Amazon, Google Patent Applications Hint At Devices Listening More
A new report from The New York Times says that Amazon and Google devices could be keeping a closer tab on users in the future. Each company has filed patent applications that "outline an array of possibilities" for how its devices could monitor more of what users say and do.
Both Amazon and Google are the leading sellers of digital assistants. The information obtained could be used to identify a person's desires or interests. That data could then be mined for ad targeting and product recommendations.
This is happening amid a growing data scandal involving Facebook and Cambridge Analytica which harvested millions of user accounts. Amazon has said it takes privacy seriously and are looking to explore the possibilities of new technology. Google has said that all its products are designed with user privacy in mind.
The Times reports that Google's patent applications outline how audio and visual signals could be used to determine a speaker's mood or medical condition. The devices could analyze the "volume of the user's voice, detected breathing rate, crying" and it could detect a user's coughing and sneezing.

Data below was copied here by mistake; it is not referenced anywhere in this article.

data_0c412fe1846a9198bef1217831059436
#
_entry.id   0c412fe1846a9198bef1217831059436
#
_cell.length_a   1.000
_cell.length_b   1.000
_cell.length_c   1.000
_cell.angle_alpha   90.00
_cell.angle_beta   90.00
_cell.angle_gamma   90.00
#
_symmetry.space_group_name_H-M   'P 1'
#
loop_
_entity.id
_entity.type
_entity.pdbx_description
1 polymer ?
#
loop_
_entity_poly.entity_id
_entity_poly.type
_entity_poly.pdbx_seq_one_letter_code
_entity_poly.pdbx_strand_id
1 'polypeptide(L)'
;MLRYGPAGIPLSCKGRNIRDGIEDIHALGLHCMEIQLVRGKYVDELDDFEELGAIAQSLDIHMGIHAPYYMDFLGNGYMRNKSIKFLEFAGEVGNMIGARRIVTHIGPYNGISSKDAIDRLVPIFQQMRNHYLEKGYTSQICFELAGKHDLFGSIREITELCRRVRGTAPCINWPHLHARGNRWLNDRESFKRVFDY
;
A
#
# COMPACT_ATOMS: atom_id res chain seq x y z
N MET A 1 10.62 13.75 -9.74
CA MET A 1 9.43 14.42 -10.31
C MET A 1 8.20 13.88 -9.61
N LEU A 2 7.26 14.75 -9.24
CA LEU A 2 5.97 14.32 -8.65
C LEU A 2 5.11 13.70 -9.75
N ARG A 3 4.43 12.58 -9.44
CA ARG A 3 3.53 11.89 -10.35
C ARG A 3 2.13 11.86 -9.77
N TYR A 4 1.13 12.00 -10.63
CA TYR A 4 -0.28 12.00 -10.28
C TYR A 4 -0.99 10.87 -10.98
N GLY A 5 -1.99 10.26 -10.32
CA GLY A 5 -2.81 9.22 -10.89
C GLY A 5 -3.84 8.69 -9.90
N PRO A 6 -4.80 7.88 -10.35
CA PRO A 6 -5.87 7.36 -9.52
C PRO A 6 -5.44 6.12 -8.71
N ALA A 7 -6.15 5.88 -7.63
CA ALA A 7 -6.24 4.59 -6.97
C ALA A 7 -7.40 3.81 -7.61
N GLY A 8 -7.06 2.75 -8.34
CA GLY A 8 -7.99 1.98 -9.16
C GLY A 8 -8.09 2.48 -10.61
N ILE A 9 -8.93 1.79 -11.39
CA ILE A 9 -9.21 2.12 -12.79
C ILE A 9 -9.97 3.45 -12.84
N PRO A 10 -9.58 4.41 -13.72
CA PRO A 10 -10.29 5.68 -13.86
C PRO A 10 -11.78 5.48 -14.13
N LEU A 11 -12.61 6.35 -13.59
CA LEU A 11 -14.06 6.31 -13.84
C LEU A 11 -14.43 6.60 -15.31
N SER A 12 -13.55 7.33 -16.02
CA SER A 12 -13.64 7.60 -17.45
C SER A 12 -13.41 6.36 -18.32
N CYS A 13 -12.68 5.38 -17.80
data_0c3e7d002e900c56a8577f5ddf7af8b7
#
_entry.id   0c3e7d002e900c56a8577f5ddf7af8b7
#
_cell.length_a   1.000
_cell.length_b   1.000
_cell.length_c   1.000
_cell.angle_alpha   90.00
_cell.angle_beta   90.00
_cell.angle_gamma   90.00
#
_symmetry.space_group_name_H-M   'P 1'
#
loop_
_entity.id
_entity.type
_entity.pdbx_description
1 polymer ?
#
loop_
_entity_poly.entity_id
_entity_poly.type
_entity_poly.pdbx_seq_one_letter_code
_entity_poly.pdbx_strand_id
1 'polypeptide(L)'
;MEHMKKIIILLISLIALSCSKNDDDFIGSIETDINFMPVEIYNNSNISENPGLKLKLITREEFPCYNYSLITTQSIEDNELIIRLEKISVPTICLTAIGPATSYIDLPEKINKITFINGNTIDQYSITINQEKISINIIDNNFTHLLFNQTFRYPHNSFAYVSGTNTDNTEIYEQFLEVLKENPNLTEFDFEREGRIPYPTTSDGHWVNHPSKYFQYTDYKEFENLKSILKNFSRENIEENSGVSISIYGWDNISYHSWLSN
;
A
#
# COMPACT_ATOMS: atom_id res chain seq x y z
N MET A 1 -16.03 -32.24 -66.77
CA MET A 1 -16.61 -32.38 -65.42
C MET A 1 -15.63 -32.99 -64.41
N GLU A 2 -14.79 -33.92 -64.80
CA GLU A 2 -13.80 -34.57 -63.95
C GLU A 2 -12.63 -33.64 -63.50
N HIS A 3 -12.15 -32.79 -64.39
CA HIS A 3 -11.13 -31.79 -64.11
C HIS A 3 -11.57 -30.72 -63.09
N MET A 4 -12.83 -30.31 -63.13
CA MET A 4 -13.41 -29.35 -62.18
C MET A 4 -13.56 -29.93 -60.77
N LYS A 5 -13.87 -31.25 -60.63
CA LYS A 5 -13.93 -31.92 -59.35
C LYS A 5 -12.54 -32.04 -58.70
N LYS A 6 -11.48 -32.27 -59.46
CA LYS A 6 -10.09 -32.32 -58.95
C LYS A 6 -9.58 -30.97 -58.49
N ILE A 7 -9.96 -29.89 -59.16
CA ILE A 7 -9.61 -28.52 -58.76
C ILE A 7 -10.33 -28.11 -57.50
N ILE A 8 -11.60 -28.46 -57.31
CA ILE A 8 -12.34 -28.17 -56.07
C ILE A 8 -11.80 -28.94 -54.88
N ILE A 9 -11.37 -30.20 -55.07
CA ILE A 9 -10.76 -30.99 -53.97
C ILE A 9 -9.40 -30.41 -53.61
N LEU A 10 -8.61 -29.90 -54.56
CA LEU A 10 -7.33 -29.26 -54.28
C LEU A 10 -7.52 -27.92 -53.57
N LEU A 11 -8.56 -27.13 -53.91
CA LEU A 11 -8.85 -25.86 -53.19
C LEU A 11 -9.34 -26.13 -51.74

"When you read parts of the applications, it's really clear that this is spyware and a surveillance system meant to serve you up to advertisers," Consumer Watchdog President Jamie Court told The Times, adding the companies are "basically going to be finding out what our home life is like in qualitative ways."
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